Sunday, 12 April 2015

Resist The Urge To Explain





I’ve just read a simply brilliant book ‘Self-editing For Fiction Writers’ by Renni Brown and Dave King, which was recommended to me by one of the readers of the Romantic Novelists’ Association New Writers Scheme. Although it’s geared mainly to American audiences, the common sense it contains is relevant to any writer who needs help editing after that first, second or third draft.

The main thrust of the book is RUE – or RESIST THE URGE TO EXPLAIN. Reading that was like the proverbial going on in my brain. I haven’t applied all the techniques in the book yet because I’m only in my first edit of my follow-up novel Bitter-sweet but already I can see that I have a tendency to do just that – to over explain. The authors suggest that we should leave just enough explanation that the reader can imagine things for themselves.

Some of the topics covered in the book are:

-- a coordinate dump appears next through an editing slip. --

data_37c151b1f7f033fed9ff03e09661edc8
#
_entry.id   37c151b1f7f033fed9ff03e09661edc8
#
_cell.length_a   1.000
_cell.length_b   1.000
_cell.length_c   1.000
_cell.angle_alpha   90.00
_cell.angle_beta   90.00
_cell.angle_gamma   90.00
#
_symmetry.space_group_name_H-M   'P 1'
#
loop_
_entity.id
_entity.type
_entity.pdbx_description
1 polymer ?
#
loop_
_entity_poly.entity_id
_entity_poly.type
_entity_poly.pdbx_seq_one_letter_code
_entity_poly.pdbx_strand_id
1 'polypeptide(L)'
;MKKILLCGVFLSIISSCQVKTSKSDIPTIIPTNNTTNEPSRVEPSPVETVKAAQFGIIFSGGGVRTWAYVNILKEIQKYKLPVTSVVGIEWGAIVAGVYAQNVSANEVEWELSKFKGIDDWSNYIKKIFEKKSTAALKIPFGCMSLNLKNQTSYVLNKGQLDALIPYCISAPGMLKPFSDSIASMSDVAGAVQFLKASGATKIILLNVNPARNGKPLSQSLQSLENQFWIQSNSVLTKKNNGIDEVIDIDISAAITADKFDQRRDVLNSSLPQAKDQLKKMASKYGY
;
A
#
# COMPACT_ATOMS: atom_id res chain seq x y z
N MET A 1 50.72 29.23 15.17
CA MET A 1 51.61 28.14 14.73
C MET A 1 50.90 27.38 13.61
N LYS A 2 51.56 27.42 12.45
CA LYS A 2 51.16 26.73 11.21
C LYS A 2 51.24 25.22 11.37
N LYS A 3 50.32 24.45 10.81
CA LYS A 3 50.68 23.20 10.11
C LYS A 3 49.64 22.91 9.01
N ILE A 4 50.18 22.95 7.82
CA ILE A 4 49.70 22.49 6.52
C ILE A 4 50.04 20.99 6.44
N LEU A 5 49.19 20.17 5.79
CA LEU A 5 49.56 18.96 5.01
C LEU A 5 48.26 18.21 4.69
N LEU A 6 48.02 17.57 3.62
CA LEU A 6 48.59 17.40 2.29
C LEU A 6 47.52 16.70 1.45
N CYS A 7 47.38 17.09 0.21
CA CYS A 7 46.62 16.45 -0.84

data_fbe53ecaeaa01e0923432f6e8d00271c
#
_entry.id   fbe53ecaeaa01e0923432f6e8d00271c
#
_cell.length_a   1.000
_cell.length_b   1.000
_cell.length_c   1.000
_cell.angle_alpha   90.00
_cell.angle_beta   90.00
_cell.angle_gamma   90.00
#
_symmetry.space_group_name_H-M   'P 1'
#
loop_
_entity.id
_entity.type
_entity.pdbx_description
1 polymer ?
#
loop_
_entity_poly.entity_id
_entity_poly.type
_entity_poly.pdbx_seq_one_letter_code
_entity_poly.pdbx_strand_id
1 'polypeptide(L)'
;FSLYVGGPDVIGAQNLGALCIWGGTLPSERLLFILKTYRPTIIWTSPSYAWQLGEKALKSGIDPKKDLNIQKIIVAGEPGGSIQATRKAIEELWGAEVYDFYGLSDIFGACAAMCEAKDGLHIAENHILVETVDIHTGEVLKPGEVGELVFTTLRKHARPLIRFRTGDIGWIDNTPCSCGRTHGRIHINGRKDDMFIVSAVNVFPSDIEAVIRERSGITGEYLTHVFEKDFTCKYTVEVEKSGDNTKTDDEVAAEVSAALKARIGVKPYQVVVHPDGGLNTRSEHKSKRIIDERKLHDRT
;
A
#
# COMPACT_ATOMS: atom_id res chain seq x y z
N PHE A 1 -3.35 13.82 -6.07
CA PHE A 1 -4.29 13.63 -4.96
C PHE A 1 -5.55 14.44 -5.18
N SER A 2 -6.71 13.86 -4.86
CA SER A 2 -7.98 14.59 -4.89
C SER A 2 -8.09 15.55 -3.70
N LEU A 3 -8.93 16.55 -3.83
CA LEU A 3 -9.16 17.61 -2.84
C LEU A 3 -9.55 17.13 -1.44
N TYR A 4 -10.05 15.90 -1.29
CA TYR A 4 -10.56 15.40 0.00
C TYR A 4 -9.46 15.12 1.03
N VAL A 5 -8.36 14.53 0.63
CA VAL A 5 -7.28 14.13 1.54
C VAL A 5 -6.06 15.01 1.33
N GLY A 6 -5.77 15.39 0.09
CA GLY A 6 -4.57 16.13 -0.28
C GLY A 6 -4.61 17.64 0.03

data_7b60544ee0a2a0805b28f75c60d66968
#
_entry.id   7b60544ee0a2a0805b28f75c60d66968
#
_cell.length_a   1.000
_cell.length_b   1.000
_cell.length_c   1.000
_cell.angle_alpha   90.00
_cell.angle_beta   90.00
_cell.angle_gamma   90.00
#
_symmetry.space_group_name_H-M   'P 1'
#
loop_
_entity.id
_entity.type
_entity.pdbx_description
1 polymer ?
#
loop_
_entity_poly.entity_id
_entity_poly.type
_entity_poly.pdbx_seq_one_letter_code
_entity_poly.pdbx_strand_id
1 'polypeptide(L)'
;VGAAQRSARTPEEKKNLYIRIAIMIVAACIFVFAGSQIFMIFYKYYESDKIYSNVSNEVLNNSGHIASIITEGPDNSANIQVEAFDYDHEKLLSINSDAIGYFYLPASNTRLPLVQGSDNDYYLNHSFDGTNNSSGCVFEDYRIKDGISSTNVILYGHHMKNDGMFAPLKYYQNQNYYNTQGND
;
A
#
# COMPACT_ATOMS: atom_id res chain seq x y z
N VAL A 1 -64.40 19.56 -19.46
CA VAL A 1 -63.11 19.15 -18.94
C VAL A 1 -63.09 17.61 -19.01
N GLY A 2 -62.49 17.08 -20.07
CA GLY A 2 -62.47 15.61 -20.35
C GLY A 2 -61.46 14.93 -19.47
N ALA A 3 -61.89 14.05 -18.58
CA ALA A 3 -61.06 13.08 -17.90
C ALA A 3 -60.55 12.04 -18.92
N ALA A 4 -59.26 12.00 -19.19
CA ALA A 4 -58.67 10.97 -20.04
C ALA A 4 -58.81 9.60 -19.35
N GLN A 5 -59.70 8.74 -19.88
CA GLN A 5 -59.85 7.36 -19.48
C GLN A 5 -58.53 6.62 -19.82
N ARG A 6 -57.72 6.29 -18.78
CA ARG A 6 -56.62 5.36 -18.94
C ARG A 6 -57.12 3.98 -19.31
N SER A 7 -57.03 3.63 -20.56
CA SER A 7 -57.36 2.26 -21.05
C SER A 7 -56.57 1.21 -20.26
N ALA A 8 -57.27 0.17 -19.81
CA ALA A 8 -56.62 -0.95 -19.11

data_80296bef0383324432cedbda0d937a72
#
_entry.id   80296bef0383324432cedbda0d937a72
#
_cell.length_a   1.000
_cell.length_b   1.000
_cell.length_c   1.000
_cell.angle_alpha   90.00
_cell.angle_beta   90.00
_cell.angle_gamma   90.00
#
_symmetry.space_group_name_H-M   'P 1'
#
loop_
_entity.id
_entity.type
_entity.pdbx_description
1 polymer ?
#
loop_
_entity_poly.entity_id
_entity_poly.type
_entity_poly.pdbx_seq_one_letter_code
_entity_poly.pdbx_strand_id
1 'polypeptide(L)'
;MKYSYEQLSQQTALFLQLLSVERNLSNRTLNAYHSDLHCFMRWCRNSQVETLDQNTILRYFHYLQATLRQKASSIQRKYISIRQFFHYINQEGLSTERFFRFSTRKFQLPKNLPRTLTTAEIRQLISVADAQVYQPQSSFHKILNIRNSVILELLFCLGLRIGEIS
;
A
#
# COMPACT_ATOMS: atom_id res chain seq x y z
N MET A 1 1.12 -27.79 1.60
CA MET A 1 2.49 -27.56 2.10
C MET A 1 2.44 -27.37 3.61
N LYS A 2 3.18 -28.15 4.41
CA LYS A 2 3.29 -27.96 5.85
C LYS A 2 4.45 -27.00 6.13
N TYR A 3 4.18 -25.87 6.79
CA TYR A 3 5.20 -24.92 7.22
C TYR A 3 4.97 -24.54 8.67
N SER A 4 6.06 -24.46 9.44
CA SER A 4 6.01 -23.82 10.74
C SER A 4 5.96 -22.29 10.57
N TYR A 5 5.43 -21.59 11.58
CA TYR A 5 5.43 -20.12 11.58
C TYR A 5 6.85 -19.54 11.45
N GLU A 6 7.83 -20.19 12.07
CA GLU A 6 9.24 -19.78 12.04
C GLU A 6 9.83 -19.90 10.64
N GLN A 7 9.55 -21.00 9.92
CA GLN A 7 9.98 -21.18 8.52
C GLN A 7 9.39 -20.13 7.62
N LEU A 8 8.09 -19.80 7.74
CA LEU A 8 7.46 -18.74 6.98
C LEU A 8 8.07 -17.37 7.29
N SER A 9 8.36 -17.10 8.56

Show and Tell – one of the most important parts of the book and rightly sited at Chapter 1. Hopefully, I’m getting better at this.

Characterisation and Exposition – avoid over-describing characters that could show up in dialogue and action.

Point of View – avoid moving from head to head in scenes/chapters

Proportion – keep things in perspective. RUE!

Dialogue Mechanics – don’t risk too many speaker attributions and avoid adverbs like the plague

See How It Sounds – vital rule. Read your work aloud. If it doesn’t sound right, it needs changing.

Interior Monologue – are you using interior monologue to show things that should be told?

Easy Beats – are your characters always looking out of windows or lighting cigarettes? Be inventive.

Breaking Up Is Easy To Do – shorter sentences, paragraphs, more white space.

Once Is Usually Enough – watch out for repetition

Sophistication – how many –ing or as phrases are you using? Other suggested techniques.

Voice – a tricky one this. A distinctive writing voice is what most writers want but is hard to find.

With each chapter there is a summary of the points made and exercises to do. As a bonus, there are examples at the end suggesting how the exercises could be done though obviously there’s no definitive answer.

 I can't wait to get started!

2 comments:

  1. Good luck with it, Anne.
    Sounds as if you're well ahead!

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    Replies
    1. Thanks June. All encouragement welcome!

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